Bipolar depression causes a person to experience periods when they feel up and others when they feel down. Mental health professionals only associate unipolar depression with low feelings.

Unipolar depression is another term for major depressive disorder (MDD). It causes people to experience feelings of prolonged sadness alongside several other symptoms.

According to one estimate, 21 million adults in the United States experienced unipolar depression in 2020.

Bipolar depression causes a person to experience changes in mood and energy.

People with bipolar depression often experience periods where they are abnormally happy or irritable. They then also experience periods where they feel sad and low.

Bipolar depression affects approximately 4.4% of U.S. adults at some point in their lives.

This article discusses the similarities and differences between unipolar and bipolar depression. It also discusses their symptoms, causes, and treatment.

For more research-backed information and resources on mental health and well-being, please visit our dedicated hub.

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Unipolar depression, or MDD, is one of the most common mental health conditions in the United States.

Unipolar depression can cause a person to experience feelings of prolonged sadness. It can also cause a person to lose interest in activities they once enjoyed.

Other common symptoms of unipolar depression include:

  • changes in appetite
  • changes in weight unrelated to dieting
  • changes in sleeping patterns
  • increased fatigue
  • the inability to sit still
  • slowed movements or speech
  • feeling worthless
  • feeling guilty
  • difficulty:
    • thinking
    • concentrating
    • making decisions
  • thoughts about death or suicide

Suicide prevention

If you know someone at immediate risk of self-harm, suicide, or hurting another person:

  • Ask the tough question: “Are you considering suicide?”
  • Listen to the person without judgment.
  • Call 911 or the local emergency number, or text TALK to 741741 to communicate with a trained crisis counselor.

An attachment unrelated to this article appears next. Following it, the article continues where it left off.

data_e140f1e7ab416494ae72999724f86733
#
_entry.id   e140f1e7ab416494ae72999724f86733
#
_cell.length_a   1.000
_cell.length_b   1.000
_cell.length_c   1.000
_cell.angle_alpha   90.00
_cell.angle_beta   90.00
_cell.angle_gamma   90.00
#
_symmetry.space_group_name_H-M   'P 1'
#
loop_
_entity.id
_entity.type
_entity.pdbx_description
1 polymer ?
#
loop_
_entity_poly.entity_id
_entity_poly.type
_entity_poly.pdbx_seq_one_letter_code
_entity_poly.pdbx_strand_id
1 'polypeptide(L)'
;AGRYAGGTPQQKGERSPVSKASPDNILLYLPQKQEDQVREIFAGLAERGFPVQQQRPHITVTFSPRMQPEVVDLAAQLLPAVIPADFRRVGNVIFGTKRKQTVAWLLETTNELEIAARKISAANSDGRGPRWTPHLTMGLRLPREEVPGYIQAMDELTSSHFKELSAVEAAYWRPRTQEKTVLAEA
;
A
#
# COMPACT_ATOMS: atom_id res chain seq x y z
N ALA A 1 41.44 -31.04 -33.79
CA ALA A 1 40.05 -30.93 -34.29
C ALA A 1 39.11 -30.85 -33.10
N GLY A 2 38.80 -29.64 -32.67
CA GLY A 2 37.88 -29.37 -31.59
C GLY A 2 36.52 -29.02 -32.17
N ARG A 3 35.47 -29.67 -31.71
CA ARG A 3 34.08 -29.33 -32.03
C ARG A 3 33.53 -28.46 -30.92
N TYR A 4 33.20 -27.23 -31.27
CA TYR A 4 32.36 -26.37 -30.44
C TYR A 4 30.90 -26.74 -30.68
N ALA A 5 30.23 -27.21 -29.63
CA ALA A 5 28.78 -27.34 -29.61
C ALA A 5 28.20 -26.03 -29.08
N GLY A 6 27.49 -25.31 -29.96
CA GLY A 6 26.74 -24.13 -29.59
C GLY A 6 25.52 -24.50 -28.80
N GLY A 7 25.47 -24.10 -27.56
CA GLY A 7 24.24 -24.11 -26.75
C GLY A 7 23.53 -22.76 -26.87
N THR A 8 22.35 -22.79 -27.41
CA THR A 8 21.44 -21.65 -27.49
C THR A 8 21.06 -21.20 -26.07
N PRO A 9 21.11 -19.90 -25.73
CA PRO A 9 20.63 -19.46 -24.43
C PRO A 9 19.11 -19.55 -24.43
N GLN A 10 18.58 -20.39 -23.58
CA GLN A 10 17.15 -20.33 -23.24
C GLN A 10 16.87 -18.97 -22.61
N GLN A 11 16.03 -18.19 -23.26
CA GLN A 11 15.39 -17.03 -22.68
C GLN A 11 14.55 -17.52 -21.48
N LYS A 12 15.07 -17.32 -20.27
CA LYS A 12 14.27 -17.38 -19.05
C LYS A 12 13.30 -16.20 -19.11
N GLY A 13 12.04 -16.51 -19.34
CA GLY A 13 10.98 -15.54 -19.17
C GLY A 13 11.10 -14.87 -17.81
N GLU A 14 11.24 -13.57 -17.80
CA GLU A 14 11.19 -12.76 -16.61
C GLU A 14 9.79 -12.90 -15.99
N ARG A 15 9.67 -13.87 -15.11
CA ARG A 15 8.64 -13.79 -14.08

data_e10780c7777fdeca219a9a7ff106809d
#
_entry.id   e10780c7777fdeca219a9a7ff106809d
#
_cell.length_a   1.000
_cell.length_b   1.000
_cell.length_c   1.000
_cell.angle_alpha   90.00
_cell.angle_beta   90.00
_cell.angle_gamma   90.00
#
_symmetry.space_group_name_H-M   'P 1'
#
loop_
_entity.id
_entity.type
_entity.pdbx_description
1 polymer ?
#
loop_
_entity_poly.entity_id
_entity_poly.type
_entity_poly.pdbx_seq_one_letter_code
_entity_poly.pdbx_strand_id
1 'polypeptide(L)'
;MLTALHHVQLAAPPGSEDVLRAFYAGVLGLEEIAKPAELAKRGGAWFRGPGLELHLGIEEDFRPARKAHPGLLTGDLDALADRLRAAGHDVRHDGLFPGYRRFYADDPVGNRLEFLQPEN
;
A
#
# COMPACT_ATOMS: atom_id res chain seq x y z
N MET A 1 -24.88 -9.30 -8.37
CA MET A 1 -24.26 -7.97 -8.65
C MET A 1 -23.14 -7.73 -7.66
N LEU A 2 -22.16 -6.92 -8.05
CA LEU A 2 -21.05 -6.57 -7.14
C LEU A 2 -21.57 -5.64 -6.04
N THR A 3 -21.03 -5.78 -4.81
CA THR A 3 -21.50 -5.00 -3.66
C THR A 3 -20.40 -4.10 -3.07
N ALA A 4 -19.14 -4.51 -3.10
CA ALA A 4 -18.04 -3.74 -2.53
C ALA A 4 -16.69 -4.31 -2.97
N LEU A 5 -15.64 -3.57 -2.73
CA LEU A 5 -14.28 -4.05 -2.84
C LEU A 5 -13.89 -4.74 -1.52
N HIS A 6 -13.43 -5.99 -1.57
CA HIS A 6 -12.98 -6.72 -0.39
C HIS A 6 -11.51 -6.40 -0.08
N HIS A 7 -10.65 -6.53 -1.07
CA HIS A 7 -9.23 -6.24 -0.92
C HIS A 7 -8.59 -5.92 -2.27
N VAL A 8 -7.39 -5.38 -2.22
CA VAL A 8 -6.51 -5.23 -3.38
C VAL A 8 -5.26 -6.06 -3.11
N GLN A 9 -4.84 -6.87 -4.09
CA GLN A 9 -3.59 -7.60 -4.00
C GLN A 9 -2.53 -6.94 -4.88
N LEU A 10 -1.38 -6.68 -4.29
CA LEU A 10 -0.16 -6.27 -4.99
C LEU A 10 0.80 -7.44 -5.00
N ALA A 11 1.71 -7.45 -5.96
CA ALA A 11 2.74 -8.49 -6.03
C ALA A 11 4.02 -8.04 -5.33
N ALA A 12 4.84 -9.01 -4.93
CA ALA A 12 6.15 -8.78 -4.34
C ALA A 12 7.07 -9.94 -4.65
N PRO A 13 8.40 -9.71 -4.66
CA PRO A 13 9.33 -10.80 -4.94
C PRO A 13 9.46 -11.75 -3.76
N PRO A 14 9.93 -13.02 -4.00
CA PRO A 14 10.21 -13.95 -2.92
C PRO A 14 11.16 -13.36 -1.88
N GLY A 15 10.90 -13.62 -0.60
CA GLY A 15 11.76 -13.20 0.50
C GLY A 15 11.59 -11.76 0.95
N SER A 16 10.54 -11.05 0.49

• Stay with the person until professional help arrives.
  • Try to remove any weapons, medications, or other potentially harmful objects if it’s safe to do so.

If you or someone you know is having thoughts of suicide, a prevention hotline can help. The 988 Suicide and Crisis Lifeline is available 24 hours a day at 988. During a crisis, people who are hard of hearing can use their preferred relay service or dial 711 then 988.

Find more links and local resources.

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This type of depression can cause a person to develop emotional and physical problems that can impact their ability to function at work or home.

Learn more about unipolar and other types of depression.

Bipolar depression causes a person to experience changes in:

  • mood
  • energy levels
  • ability to function

A person with bipolar depression will often experience moods that alternate between extreme highs and extreme lows.

Healthcare professionals refer to periods of high moods as manic episodes and periods of low moods as depressive episodes.

Symptoms of a manic episode

During a manic episode, a person may experience the following symptoms:

  • feeling very high and elated
  • feeling extremely irritable or touchy
  • feeling jumpy and wired
  • feeling more active than usual
  • having a decreased need for sleep
  • talking quickly about many different things
  • racing thoughts
  • the ability to do many things at once without tiring
  • an increased appetite for:
    • food
    • drink
    • sex
    • other pleasurable activities
  • untypical feelings of:
    • importance
    • talent
    • power

Learn more about the symptoms of mania.

Symptoms of a depressive episode

During a depressive episode, a person may experience the following symptoms:

  • feeling very sad or anxious
  • feeling slowed down or restless
  • having problems sleeping
  • talking very slowly
  • being unable to find anything to say
  • having trouble concentrating or making decisions
  • losing interest in almost all activities
  • feeling hopeless or worthless
  • thinking about death or suicide

Learn how to spot some of the hidden signs of depression.

Unipolar and bipolar depression have similarities and differences, including symptoms, causes, and treatment.

Symptoms